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An international research team co-led by CityU has developed a high-throughput biological assay technique that provides valuable data for finding type-2 diabetes key biomarkers for diagnostics and treatment.
A research co-led by CityU has worked on 2D perovskite materials with a simple organic molecule and succeeded to realise highly efficient and bright green LEDs.
Goats can adapt to changing environmental conditions more quickly than sheep probably because of different feeding ecologies, according to a new study involving Dr Alan McElligott, an expert in animal behaviour and welfare at CityU.
The prohibition of trawling activities in the Hong Kong marine environment for two and a half years has significantly improved biodiversity, an inter-university study led by CityU has found.
CityU researchers received 12 awards, including a Gold Medal with Congratulations of the Jury, five Gold Medals, three Silver Medals and three Bronze Medals at Inventions Geneva Evaluation Days 2021, demonstrating the excellence of the research carried out at CityU.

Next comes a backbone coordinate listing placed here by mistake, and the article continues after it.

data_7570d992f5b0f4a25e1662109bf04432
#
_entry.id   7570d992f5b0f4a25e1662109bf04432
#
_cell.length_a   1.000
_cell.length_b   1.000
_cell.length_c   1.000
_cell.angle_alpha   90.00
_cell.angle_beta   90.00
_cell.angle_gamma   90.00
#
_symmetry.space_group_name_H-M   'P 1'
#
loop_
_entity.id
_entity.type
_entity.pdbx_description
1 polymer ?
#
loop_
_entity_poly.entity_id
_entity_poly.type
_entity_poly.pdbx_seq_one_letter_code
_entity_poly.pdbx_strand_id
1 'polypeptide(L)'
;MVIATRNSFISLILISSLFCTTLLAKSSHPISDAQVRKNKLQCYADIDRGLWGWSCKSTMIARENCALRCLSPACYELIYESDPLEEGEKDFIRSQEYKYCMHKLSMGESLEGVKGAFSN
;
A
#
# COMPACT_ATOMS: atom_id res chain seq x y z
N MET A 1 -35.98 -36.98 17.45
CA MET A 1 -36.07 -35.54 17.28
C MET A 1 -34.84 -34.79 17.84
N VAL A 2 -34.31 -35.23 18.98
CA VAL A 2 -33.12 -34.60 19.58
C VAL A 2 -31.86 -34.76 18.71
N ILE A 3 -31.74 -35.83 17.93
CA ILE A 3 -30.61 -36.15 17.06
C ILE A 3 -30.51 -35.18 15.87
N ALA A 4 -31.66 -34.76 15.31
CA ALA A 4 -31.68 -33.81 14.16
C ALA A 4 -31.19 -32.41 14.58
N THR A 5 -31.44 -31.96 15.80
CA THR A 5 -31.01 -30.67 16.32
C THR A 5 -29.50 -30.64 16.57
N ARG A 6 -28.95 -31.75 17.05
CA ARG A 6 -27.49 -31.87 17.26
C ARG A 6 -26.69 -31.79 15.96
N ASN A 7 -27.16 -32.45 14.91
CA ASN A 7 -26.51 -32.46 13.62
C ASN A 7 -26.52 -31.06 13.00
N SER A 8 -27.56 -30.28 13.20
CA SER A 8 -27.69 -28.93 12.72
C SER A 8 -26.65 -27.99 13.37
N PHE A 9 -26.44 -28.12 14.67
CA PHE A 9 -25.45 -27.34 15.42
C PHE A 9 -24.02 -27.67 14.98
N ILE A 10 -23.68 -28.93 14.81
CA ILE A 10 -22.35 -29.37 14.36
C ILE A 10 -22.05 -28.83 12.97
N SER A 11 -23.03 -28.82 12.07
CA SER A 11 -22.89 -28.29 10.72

Funding worth HK$19 million has been secured for four highly competitive collaborative research projects into Covid-19 led by scholars at CityU.
Thirty eight world-leading scholars, industry leaders and policy makers from around the world debated recent advances in low-carbon energy technology and nuclear safety in a specially convened online Forum on clean energy and nuclear safety on 10 March.
Advanced bioaerosol project to eliminate Covid-19 and other pathogens secures HK$6.15m from Research Impact Fund
A bioaerosols research project aimed at developing innovative and effective methods for detecting and disinfecting bacteria and viruses including SARS-CoV-2 in indoor environments led by CityU has secured HK$ 6.15 million from the Research Impact Fund.
CityU survey indicates background and trust in government affect citizens’ willingness to receive coronavirus vaccines
A survey conducted by CityU has revealed that only 38% of citizens are willing to get inoculated. Young people (aged between 20 and 24) are the least enthusiastic, with less than 30% indicating a willingness to get the jab.